by Julie Tisdale
City & County Policy Analyst
Pender County Commissioners voted last week to deny a rezoning application for 347 acres of land. It was an application which would have allowed a developer to build 562 homes – single family and towns – and that the planning board had unanimously approved.
But the County Commissioners voted no. And here’s the part that gets me. Under the current zoning, the developer who owns the land can build 530 homes, so this denied application only prevents that last 32. Really?
Maybe there’s some magic threshold at 530, but it seems pretty arbitrary to me. Of course, more homes mean more demands on infrastructure, but if that’s the concern, there are less blunt ways to deal with the issue. The most basic, it seems to me, would be a property rights approach. The developer owns the land, so what’s built on it, as well as the infrastructure to support it, is the responsibility of the developer. It’s one thing for the county to just tell the developer he can’t build. It’s a very different thing for the county to tell the developer that he can build what he wants, but he has to also build the water, sewer, electric, and road infrastructure to support it.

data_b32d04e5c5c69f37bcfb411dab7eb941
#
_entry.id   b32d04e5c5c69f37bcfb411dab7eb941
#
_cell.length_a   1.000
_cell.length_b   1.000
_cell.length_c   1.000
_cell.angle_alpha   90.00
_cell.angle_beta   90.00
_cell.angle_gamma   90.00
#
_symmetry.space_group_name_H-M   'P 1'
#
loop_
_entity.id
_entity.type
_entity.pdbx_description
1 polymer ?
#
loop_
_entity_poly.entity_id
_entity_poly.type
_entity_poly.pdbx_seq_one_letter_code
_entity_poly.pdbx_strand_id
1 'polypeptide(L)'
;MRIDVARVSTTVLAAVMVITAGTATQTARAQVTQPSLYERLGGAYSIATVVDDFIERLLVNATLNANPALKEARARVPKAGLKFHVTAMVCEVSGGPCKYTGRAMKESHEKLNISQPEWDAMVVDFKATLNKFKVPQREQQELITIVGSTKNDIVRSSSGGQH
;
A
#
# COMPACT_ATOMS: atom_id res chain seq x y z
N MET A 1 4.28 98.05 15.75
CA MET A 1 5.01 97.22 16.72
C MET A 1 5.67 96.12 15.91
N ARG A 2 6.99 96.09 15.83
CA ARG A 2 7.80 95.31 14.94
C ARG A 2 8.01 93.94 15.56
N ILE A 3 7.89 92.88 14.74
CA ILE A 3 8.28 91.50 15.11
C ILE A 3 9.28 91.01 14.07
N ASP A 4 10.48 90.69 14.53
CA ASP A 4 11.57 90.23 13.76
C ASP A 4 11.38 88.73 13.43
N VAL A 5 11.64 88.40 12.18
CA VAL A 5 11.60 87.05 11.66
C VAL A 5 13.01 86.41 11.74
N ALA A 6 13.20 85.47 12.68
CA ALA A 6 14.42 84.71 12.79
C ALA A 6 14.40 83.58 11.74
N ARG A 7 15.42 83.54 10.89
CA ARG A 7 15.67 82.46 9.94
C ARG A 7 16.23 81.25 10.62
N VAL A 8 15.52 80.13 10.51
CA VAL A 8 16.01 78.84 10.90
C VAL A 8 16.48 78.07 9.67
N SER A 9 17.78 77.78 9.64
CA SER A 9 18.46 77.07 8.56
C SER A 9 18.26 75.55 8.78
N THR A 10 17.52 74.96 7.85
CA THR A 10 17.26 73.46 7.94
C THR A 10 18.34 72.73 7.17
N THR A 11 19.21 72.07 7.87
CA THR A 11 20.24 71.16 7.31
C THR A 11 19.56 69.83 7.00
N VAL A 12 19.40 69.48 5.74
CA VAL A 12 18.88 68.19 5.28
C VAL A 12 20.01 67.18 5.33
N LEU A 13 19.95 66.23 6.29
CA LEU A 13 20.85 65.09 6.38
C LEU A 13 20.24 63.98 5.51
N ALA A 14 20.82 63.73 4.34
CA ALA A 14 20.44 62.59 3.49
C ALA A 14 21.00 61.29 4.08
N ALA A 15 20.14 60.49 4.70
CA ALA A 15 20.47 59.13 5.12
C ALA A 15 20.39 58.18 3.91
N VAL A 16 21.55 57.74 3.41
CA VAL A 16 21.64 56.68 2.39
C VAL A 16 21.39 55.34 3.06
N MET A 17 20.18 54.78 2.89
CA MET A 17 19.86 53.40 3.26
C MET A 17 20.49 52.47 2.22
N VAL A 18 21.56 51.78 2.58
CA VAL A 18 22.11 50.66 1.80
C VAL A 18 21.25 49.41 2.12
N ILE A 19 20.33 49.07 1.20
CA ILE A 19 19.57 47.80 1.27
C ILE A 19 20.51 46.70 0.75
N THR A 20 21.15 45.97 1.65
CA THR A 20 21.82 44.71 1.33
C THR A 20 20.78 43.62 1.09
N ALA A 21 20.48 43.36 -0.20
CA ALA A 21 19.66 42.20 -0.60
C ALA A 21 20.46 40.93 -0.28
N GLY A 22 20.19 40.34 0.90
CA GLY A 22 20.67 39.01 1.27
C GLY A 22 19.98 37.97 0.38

Local governments should be looking for ways to say yes to developers who want to build the homes and businesses that allow communities to grow and thrive. Might Pender County have been able to do just that?